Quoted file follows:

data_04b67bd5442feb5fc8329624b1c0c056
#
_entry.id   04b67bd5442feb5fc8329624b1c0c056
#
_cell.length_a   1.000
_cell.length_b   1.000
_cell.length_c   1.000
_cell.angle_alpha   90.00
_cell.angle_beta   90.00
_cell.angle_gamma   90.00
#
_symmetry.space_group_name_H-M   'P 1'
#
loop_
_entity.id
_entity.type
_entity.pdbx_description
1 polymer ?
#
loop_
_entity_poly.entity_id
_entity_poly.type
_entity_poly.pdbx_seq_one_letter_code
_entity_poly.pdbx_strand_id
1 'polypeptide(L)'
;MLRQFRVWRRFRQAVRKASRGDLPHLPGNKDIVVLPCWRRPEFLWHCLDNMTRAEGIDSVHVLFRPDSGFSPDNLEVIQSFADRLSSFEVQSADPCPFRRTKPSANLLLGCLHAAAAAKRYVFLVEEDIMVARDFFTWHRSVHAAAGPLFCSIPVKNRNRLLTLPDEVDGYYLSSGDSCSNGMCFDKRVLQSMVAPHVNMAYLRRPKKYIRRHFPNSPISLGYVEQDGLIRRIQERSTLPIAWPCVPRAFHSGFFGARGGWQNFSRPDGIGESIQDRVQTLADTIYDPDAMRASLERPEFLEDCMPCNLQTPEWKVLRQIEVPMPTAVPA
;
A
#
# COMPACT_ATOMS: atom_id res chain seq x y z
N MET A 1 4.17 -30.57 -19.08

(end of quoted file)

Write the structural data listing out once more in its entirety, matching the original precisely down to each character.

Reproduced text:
data_04b67bd5442feb5fc8329624b1c0c056
#
_entry.id   04b67bd5442feb5fc8329624b1c0c056
#
_cell.length_a   1.000
_cell.length_b   1.000
_cell.length_c   1.000
_cell.angle_alpha   90.00
_cell.angle_beta   90.00
_cell.angle_gamma   90.00
#
_symmetry.space_group_name_H-M   'P 1'
#
loop_
_entity.id
_entity.type
_entity.pdbx_description
1 polymer ?
#
loop_
_entity_poly.entity_id
_entity_poly.type
_entity_poly.pdbx_seq_one_letter_code
_entity_poly.pdbx_strand_id
1 'polypeptide(L)'
;MLRQFRVWRRFRQAVRKASRGDLPHLPGNKDIVVLPCWRRPEFLWHCLDNMTRAEGIDSVHVLFRPDSGFSPDNLEVIQSFADRLSSFEVQSADPCPFRRTKPSANLLLGCLHAAAAAKRYVFLVEEDIMVARDFFTWHRSVHAAAGPLFCSIPVKNRNRLLTLPDEVDGYYLSSGDSCSNGMCFDKRVLQSMVAPHVNMAYLRRPKKYIRRHFPNSPISLGYVEQDGLIRRIQERSTLPIAWPCVPRAFHSGFFGARGGWQNFSRPDGIGESIQDRVQTLADTIYDPDAMRASLERPEFLEDCMPCNLQTPEWKVLRQIEVPMPTAVPA
;
A
#
# COMPACT_ATOMS: atom_id res chain seq x y z
N MET A 1 4.17 -30.57 -19.08